A milestoneMay 20, 2009 — Deacon Duncan
We’ve still got a lot more that could be said about the differences in consequences between the Myth Hypothesis and the Gospel Hypothesis. I thought it might be a good time, though, to take a brief breather, and survey where we’ve come from, and the course we’ve charted thus far.
I originally started this series because a number of commenters objected to my claim that it is an “Undeniable Fact” that God does not show up in real life. I could not possibly make such a claim with any intellectual honesty, some said, because such a claim would require omniscience on my part. My reply was that I was not basing my claim on a brute force approach, i.e. by personally investigating each and every claim that might constitute a genuine appearance of God. Instead, I am basing it on a more scientific approach, based on the principle that the truth is consistent with itself.
I think by this point, I am legitimately entitled to claim that I have met my burden of proof, and have established the intellectual honesty of claiming, as undeniable fact, the observation that God does not show up in real life. If He did, we would be having a very different conversation right now with respect to the consequences of the Myth Hypothesis versus the Gospel Hypothesis. Christian apologists are arguing, not just that God’s absence from real life is possible, but that we ought to expect the Gospel Hypothesis to result in an absence that is just as pervasive and undeniable as the one that would result from the Myth Hypothesis being true. Needless to say, this apologetic would be entirely counterproductive (for Christianity) if it were not true that God is as absent as any mythical being would have to be.
This discussion has also been productive because it has shown fairly clearly that Christians do indeed know that God does not show up in real life. When I first proposed that the Gospel Hypothesis implies that God would show up to participate in the relationship He had worked so hard to make possible, the Christian reaction was immediate and unmistakable. How could I know that? What made me so sure that the Gospel Hypothesis wouldn’t produce the same consequences as the Myth Hypothesis? I was just creating ad hoc “predictions” designed to make Christianity look bad! And so on and so on.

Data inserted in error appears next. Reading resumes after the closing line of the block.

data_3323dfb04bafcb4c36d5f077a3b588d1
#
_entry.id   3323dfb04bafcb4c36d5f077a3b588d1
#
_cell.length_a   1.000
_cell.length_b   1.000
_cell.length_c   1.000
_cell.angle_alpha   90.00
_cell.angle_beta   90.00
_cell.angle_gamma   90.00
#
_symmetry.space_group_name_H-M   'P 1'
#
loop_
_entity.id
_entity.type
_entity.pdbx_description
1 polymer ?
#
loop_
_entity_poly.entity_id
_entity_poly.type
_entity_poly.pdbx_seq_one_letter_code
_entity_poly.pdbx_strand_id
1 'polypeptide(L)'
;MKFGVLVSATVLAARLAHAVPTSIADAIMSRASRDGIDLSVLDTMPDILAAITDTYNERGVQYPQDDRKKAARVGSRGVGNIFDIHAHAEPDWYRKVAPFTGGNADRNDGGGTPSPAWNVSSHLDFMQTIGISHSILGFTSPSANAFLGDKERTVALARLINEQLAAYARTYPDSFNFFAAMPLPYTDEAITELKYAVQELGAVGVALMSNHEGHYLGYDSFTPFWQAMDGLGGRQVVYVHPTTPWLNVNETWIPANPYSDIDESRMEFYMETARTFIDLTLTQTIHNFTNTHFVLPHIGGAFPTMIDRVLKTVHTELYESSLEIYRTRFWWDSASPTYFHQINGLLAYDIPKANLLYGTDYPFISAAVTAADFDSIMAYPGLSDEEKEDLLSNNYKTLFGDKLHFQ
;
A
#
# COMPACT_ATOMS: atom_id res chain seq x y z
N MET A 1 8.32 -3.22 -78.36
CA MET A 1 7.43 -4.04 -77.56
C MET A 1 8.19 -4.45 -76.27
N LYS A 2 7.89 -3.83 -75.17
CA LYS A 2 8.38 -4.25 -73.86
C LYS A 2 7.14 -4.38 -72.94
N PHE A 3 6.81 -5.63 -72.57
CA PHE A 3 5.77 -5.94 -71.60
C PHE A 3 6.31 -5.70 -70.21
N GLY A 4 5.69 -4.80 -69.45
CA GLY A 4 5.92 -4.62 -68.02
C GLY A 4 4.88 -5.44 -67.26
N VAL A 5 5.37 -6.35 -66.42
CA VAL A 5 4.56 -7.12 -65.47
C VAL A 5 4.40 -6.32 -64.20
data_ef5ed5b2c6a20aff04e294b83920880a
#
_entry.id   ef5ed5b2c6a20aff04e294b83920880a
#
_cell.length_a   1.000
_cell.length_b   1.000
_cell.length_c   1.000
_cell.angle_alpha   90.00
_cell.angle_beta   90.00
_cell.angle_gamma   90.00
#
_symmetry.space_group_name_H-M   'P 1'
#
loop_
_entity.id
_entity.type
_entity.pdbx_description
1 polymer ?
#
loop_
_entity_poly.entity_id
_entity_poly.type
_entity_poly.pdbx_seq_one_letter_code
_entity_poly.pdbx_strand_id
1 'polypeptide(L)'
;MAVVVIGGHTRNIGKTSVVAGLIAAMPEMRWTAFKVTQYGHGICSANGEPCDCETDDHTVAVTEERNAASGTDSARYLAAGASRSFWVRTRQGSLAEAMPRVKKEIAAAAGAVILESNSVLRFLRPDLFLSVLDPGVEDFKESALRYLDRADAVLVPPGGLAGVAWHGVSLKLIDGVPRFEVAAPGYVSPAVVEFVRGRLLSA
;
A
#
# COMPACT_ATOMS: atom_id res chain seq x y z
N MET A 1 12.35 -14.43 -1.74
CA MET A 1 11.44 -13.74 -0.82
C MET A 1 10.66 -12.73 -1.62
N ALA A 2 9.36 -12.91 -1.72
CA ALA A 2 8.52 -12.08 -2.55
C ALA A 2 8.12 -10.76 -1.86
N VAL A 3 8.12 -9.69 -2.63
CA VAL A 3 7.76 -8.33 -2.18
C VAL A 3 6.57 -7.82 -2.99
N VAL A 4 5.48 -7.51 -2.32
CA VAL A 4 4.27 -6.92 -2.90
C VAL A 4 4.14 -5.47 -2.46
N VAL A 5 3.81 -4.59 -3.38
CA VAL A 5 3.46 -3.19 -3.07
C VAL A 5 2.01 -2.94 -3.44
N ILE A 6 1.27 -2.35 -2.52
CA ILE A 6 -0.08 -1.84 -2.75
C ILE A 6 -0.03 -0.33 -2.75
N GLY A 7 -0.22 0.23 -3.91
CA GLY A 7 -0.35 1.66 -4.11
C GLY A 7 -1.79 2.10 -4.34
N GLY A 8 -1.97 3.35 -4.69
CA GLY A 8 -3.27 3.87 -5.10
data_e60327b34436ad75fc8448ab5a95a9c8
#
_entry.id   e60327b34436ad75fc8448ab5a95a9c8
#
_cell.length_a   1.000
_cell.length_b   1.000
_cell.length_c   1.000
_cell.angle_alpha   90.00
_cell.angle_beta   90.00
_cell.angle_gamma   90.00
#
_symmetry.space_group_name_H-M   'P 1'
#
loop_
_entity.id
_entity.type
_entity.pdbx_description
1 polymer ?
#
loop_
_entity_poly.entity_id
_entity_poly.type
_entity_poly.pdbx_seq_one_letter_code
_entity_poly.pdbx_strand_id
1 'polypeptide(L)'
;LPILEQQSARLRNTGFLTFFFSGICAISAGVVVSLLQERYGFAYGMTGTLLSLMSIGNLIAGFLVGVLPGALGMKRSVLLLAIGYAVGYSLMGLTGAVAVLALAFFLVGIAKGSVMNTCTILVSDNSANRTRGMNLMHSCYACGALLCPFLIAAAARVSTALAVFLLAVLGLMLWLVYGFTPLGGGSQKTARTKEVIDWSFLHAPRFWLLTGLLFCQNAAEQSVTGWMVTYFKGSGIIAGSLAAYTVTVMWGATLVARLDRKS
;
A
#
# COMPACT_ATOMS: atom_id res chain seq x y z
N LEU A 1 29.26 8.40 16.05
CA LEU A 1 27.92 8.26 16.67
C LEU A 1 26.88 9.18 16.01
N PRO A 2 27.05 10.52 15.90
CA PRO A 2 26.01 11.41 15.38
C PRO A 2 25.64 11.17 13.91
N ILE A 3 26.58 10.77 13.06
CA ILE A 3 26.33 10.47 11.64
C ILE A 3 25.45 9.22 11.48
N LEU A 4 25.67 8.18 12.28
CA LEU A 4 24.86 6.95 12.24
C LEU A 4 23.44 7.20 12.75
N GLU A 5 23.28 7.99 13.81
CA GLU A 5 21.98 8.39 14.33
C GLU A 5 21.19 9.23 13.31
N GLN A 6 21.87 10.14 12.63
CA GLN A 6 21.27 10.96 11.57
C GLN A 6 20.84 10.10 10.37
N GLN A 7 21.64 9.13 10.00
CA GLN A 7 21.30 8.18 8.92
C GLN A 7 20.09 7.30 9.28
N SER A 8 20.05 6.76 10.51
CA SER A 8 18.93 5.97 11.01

We all know, believer or unbeliever, that the Myth Hypothesis is the best predictor for the evidence that we will actually find in the real world. The immediate and primary reaction of Christians to this fact is to challenge the idea that the Gospel Hypothesis ought to produce different consequences. But the predictions of the Myth Hypothesis are only an advantage in a world where God does not show up outside the myths, beliefs, and superstitions of men, so by recognizing the need to harmonize the Gospel with the Myth Hypothesis, Christians show that they do indeed understand what kind of godless world we live in (at least as far as the Trinity is concerned).
It’s rather a dilemma for the apologist, though, because if we admit the Undeniable Fact that God does not show up in real life, then we’re faced with the Inescapable Consequence—our “faith” cannot be based on anything more than the fantasies, intuitions, superstitions and hearsay of men, and thus can never claim to rise above the level of mere gullibility. But if the apologist agrees that God should, and theoretically could be showing up in real life, as predicted by the Gospel Hypothesis, then he’s faced with the unmistakable consistency between real life and the Myth Hypothesis, and the equally unmistakable INconsistency between real life and the Gospel Hypothesis.
And, once again, this outcome is precisely the way we would expect things to turn out as a consequence of the Myth Hypothesis being true. God’s non-existence will force the real world to reflect His absence, and therefore Christian apologists will be stuck wrestling with the dilemma of either admitting that God should be showing up if the Gospel Hypothesis were true, or admitting the Undeniable Fact that He doesn’t show up. Either way, we’re left with a Christian God Who appears and speaks and acts only in the feelings and imaginations of men, as predicted by the Myth Hypothesis. If that doesn’t clue us in on the truth, then we’re just not sincerely seeking it.